10 Most Useful Microsoft Excel Tips

Posted on Dec 01, 2017 by Marc Zao-Sanders

30 years since entering the market Microsoft Excel remains the most widely used software by businesses. Despite its wide use, the full capabilities of Excel are still poorly understood. Of 100,000 workers we tested over the past three years, less than half know what Conditional Formatting - an essential feature - even does.

So what are Excel's essentials? We reviewed articles written by Excel experts and combined this with aggregated data from thousands of our users to compile a list of the 100 most useful Excel functions and features including PivotTables, Absolute References, Conditional Formatting and more.

For all those in need of a quick dose of tips to improve their Excel proficiency check out the top 10 tips below. But do download the full 100 and make your way through it to get the most out of this wonderful guide.

So let's start!

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Topics: Learning, Microsoft Excel

Calculating data correlation

Posted on Dec 12, 2016 by Alan Gurney



Are you often asked to study and find trends in data?

When two quantities are highly correlated the value of one tells you a lot about the value of the other. The opposite can be said when they're uncorrelated.

Being able to calculate the degree of correlation between a series of statistics allows you to identify trends and make predictions. You can achieve this by calculating the correlation coefficient, a figure between 0 and +/-1 that shows the degree to which variables are correlated.

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Topics: Analysis, Microsoft Excel

Protect your spreadsheet

Posted on Nov 21, 2016 by Alan Gurney


Do you create and collaborate on spreadsheets with your colleagues? Want to ensure your workbooks retain all of the correct data and formulae?

The most important consideration when working with Excel is that you get the right answers. However, it only takes one user who doesn’t understand how the spreadsheet works (e.g. overtyping a formula with a fixed number), and your data will be filled with uncertainty.

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Topics: Microsoft Excel, Microsoft Office, Productivity

Three special charts for analysing data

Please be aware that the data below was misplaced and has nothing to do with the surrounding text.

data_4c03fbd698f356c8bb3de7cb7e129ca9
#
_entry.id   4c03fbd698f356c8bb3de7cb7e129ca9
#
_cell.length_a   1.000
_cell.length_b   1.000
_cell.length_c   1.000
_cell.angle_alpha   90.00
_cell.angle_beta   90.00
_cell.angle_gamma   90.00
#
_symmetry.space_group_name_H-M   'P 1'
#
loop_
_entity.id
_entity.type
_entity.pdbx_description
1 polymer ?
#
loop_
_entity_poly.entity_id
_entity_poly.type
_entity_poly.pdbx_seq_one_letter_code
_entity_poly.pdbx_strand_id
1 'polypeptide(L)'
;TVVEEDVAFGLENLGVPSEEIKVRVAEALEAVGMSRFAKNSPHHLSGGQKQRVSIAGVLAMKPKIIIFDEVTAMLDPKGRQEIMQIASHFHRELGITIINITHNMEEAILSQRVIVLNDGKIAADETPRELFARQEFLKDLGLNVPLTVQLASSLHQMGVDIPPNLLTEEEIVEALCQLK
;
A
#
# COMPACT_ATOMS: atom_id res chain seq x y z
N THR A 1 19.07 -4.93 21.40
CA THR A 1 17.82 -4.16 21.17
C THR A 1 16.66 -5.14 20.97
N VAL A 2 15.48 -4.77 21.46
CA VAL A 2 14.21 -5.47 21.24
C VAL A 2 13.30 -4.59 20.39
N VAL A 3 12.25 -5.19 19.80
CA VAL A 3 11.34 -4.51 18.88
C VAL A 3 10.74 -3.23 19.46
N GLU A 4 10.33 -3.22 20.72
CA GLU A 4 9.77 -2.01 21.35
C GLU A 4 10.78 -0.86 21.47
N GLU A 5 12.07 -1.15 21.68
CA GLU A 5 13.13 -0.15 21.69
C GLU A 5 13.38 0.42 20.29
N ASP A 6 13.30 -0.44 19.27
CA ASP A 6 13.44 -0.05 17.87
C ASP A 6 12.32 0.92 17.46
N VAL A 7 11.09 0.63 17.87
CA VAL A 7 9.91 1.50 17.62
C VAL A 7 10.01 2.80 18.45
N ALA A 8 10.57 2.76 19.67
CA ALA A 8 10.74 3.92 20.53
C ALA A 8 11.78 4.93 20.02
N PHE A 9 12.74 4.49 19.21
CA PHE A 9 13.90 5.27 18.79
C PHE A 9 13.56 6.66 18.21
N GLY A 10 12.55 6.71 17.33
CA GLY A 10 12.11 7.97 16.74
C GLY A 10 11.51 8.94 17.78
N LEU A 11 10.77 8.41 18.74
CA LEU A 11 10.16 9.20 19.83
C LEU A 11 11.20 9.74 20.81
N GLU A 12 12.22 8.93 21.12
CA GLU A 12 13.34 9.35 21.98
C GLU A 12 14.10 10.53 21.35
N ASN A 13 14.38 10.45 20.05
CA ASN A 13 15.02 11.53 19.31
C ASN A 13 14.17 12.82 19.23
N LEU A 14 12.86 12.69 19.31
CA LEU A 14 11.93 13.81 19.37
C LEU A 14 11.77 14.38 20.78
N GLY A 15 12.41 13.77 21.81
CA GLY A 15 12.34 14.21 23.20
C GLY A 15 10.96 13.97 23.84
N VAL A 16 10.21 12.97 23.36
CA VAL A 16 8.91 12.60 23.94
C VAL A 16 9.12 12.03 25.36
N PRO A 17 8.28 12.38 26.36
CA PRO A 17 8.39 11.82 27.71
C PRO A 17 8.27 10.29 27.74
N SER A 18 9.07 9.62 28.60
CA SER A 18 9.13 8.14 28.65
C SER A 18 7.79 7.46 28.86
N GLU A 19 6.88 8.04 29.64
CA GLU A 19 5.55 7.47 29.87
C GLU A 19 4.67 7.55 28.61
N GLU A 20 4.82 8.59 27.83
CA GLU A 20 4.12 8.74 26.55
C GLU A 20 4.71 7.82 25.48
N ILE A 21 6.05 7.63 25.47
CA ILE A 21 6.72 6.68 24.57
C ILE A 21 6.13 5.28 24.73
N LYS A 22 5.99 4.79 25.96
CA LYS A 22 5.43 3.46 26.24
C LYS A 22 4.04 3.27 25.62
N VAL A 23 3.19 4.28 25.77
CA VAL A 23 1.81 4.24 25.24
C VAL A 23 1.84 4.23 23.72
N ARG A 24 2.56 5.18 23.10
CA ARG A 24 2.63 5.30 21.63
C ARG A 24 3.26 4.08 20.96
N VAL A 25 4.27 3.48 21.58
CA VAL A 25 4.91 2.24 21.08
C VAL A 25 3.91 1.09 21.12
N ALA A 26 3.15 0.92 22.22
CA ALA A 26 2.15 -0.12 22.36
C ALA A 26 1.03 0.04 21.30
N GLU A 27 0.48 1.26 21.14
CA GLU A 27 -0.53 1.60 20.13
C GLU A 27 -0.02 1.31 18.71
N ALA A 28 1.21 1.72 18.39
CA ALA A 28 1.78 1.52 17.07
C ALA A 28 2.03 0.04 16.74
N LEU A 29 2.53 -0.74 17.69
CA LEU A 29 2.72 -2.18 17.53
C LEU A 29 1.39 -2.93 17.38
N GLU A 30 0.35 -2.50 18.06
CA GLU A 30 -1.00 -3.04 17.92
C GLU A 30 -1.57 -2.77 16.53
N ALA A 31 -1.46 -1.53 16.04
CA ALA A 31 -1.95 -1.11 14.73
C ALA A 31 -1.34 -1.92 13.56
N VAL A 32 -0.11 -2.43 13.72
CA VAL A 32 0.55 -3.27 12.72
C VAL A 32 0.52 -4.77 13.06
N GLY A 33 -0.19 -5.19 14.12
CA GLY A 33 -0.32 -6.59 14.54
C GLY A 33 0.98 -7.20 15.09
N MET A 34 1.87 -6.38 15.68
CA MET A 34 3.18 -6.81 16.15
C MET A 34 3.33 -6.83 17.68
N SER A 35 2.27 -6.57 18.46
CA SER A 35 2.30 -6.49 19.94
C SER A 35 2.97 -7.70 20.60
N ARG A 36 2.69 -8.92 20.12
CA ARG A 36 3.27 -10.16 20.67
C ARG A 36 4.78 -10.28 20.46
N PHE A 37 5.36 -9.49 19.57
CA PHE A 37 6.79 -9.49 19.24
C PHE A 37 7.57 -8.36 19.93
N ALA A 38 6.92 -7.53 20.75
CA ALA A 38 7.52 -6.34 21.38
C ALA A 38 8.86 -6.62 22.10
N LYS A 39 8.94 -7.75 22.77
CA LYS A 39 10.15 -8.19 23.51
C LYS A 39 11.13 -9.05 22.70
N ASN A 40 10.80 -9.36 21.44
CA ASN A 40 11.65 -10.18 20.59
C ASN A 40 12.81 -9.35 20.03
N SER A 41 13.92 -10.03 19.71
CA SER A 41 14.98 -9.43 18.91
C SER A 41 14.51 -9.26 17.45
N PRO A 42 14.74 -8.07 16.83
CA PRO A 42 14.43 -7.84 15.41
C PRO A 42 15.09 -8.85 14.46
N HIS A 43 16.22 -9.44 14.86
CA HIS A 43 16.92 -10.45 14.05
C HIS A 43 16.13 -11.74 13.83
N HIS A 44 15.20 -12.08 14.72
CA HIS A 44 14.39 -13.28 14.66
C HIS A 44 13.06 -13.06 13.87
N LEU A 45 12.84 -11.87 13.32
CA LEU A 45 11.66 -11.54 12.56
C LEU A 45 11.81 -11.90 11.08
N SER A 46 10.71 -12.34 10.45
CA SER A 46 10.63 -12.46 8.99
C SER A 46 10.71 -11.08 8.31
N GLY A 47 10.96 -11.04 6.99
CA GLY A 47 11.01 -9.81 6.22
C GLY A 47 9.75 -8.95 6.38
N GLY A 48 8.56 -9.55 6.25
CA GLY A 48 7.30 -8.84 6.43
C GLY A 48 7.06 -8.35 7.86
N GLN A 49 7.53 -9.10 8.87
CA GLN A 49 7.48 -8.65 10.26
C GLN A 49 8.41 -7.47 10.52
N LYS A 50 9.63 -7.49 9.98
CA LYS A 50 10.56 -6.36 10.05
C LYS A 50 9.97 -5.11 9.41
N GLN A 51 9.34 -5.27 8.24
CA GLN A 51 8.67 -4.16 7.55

Posted on Oct 07, 2016 by Alan Gurney



Do you often have to present the findings of your analysis to colleagues or senior management? Choosing the most appropriate graph can be tough but is imperative for a successful meeting.

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Topics: Microsoft Excel, Analysis, Business

The principles of modelling

Posted on Jul 12, 2016 by Alan Gurney


Do you ever use Excel to run simulations of business situations?

Excel Models are representations of a real-world financial scenarios. This could be anything from a calculation to estimate the costs for an event you're attending to a spreadsheet with macros that forecasts financial performance.

Models can be pretty complex, but there are some simple principles to bear in mind when creating them:

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Topics: Microsoft Excel, Productivity, Analysis

Three great uses of Excel

Posted on Jul 05, 2016 by Paolo Lenotti

Microsoft Excel is still business critical. 30 years since its launch, it's more popular than ever: 1 billion people use it, with workers in finance spending a third of their day in the program.

However Excel can be overwhelming. Today we share three key features we think you should focus on. Give them your best shot!

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Topics: Microsoft Excel

Top 10 New Features of Excel 2016

Posted on Feb 26, 2016 by Alan Gurney

Excel 2016 was released a few months ago and considering how much we love Excel we thought it only right to give you the lowdown on our favourite new features in Microsoft's latest version of the popular spread sheeting programme. 

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Topics: Microsoft Excel

Is Excel still a spreadsheet?

Posted on Apr 09, 2015 by Simon Hurst

Things were delightfully simple in the early days of spreadsheets. The distance from multi-column analysis paper to its on-screen equivalent was relatively small – just involving a whole lot less Tipp-Ex and doing the calculations for you. Very quickly, as we moved from VisiCalc to SuperCalc to Lotus 1-2-3 and Excel, the capabilities of spreadsheets increased. As well as moving from single sheets to books of multiple pages, available calculations and functions became more extensive, macro and programming languages were included, and graphs and charts were introduced.

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Topics: Microsoft Excel

Five Reasons for Microsoft Excel Training

Posted on Mar 19, 2015 by Simon Hurst

To avoid career-threatening errors

Ok, so it doesn’t happen every day, but there are lots of horror stories about disastrous spreadsheet errors. An Excel catastrophe can strike anywhere and anyone: from Harvard professors whose internationally-renowned research on government austerity was found to contain a significant error in a spreadsheet formula to a UK government department that failed to understand the assumptions a spreadsheet was based on, costing their taxpayers £millions.

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Topics: Microsoft Excel

7 Benefits of Excel Online Training

Posted on Feb 19, 2015 by Chris Kyriacou

Online training still has its sceptics. However, there is no doubt that e-learning has been a growing industry worth $55.2 billion with the type of learning technologies available doubling in the last five years, demonstrating human behaviours shift towards how we choose to learn in recent times.

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Topics: Microsoft Excel, Online Learning